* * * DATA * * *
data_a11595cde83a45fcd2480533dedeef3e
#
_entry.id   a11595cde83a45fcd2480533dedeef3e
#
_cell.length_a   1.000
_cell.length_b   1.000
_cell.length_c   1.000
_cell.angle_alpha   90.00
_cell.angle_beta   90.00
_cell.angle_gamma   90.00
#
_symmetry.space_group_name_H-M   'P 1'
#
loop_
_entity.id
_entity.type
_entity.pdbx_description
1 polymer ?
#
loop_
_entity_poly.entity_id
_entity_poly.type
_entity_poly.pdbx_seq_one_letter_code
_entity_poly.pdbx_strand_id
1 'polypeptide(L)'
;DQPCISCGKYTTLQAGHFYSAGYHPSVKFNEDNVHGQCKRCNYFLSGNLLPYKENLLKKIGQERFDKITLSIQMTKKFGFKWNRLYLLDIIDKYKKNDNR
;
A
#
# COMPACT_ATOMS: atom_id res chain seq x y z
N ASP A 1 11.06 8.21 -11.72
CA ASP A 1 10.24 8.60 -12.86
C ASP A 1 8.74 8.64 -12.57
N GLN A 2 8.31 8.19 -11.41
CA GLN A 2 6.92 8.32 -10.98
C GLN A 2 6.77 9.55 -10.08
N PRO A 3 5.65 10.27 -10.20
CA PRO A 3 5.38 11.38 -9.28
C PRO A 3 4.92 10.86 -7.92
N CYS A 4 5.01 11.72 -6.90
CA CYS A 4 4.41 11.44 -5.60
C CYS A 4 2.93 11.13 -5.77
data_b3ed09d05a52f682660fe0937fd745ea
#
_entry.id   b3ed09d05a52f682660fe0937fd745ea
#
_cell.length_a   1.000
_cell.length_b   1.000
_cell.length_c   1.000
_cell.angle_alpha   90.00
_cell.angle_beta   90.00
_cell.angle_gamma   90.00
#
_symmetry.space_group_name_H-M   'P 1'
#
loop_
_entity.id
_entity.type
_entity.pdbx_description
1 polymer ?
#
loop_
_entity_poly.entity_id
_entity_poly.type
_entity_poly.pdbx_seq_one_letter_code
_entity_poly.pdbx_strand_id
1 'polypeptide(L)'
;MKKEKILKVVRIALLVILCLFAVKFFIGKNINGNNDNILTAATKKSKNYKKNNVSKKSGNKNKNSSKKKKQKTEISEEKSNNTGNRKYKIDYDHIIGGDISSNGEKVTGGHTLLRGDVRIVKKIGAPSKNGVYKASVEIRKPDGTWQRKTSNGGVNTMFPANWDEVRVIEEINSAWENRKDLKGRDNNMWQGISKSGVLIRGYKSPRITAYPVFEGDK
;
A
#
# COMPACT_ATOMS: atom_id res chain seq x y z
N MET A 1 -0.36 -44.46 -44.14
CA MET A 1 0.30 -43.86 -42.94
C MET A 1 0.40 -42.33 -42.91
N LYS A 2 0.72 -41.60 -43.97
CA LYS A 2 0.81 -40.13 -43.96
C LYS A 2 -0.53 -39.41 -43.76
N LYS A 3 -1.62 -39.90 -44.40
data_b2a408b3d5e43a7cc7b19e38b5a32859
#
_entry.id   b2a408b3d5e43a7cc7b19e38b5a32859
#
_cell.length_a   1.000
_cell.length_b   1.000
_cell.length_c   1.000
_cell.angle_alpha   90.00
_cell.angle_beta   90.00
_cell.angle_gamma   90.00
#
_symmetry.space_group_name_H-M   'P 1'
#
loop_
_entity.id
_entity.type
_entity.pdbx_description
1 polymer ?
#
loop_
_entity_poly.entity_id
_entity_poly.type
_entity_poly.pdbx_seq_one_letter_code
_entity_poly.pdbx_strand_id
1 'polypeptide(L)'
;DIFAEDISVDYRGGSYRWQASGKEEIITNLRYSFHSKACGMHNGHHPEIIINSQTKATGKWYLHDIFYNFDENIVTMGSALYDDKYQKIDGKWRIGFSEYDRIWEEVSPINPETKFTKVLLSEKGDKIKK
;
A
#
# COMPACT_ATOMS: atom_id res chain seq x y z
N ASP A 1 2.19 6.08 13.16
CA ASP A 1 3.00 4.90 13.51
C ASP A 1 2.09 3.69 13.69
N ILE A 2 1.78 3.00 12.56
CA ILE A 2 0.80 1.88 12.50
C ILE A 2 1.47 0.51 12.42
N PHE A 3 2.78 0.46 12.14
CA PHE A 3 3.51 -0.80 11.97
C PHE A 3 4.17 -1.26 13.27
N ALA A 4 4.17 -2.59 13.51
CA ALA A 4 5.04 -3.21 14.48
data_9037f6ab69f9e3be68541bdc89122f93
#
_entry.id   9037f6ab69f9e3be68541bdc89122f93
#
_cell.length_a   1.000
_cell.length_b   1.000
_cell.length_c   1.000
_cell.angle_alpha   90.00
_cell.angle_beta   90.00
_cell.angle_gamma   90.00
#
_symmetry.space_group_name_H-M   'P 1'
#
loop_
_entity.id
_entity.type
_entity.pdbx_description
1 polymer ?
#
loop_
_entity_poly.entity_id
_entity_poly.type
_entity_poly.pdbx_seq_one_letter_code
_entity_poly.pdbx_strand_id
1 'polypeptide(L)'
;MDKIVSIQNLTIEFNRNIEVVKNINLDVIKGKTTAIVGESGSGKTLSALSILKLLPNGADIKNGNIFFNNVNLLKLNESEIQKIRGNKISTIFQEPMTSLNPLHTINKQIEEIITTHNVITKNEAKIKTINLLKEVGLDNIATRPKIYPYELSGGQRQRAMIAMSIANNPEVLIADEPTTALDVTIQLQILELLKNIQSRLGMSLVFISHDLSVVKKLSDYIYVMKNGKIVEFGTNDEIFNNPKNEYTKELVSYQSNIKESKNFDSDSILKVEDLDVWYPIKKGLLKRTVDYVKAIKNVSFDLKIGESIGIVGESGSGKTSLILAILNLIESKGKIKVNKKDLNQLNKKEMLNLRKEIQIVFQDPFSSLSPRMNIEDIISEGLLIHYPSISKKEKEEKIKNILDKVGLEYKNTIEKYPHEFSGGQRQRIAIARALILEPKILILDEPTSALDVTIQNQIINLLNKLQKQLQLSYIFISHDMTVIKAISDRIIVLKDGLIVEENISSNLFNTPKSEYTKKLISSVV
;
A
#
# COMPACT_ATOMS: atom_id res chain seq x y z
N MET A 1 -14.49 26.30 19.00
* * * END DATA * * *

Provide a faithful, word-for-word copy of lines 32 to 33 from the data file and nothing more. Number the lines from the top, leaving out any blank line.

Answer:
CA ASP A 1 10.24 8.60 -12.86
C ASP A 1 8.74 8.64 -12.57